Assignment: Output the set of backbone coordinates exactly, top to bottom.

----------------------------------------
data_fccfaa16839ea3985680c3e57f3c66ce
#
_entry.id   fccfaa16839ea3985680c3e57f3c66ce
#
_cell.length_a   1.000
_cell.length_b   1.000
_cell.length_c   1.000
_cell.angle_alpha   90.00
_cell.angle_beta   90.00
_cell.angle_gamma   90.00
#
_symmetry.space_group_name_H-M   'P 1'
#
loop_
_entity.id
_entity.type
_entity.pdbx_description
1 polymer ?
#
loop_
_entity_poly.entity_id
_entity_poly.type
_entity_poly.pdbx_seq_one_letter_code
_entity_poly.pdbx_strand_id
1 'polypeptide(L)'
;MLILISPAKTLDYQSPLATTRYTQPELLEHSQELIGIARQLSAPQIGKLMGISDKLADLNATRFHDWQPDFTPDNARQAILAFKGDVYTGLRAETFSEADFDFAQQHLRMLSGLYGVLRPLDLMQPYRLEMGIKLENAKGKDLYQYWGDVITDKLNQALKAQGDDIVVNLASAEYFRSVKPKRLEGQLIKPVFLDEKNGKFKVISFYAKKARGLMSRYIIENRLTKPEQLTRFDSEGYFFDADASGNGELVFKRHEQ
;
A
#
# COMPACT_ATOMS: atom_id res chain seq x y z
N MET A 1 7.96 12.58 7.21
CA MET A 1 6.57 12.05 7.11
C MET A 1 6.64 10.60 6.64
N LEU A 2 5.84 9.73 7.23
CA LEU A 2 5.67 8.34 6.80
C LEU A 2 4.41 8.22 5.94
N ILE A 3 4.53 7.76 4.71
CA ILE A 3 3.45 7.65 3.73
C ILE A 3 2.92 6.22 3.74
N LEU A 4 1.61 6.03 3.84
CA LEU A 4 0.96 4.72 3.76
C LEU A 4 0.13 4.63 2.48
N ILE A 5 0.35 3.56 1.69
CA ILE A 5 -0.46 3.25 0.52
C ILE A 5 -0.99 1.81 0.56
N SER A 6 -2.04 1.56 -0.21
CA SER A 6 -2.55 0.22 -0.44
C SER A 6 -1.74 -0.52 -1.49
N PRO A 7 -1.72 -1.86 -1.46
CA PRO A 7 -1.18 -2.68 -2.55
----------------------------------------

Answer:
data_fccfaa16839ea3985680c3e57f3c66ce
#
_entry.id   fccfaa16839ea3985680c3e57f3c66ce
#
_cell.length_a   1.000
_cell.length_b   1.000
_cell.length_c   1.000
_cell.angle_alpha   90.00
_cell.angle_beta   90.00
_cell.angle_gamma   90.00
#
_symmetry.space_group_name_H-M   'P 1'
#
loop_
_entity.id
_entity.type
_entity.pdbx_description
1 polymer ?
#
loop_
_entity_poly.entity_id
_entity_poly.type
_entity_poly.pdbx_seq_one_letter_code
_entity_poly.pdbx_strand_id
1 'polypeptide(L)'
;MLILISPAKTLDYQSPLATTRYTQPELLEHSQELIGIARQLSAPQIGKLMGISDKLADLNATRFHDWQPDFTPDNARQAILAFKGDVYTGLRAETFSEADFDFAQQHLRMLSGLYGVLRPLDLMQPYRLEMGIKLENAKGKDLYQYWGDVITDKLNQALKAQGDDIVVNLASAEYFRSVKPKRLEGQLIKPVFLDEKNGKFKVISFYAKKARGLMSRYIIENRLTKPEQLTRFDSEGYFFDADASGNGELVFKRHEQ
;
A
#
# COMPACT_ATOMS: atom_id res chain seq x y z
N MET A 1 7.96 12.58 7.21
CA MET A 1 6.57 12.05 7.11
C MET A 1 6.64 10.60 6.64
N LEU A 2 5.84 9.73 7.23
CA LEU A 2 5.67 8.34 6.80
C LEU A 2 4.41 8.22 5.94
N ILE A 3 4.53 7.76 4.71
CA ILE A 3 3.45 7.65 3.73
C ILE A 3 2.92 6.22 3.74
N LEU A 4 1.61 6.03 3.84
CA LEU A 4 0.96 4.72 3.76
C LEU A 4 0.13 4.63 2.48
N ILE A 5 0.35 3.56 1.69
CA ILE A 5 -0.46 3.25 0.52
C ILE A 5 -0.99 1.81 0.56
N SER A 6 -2.04 1.56 -0.21
CA SER A 6 -2.55 0.22 -0.44
C SER A 6 -1.74 -0.52 -1.49
N PRO A 7 -1.72 -1.86 -1.46
CA PRO A 7 -1.18 -2.68 -2.55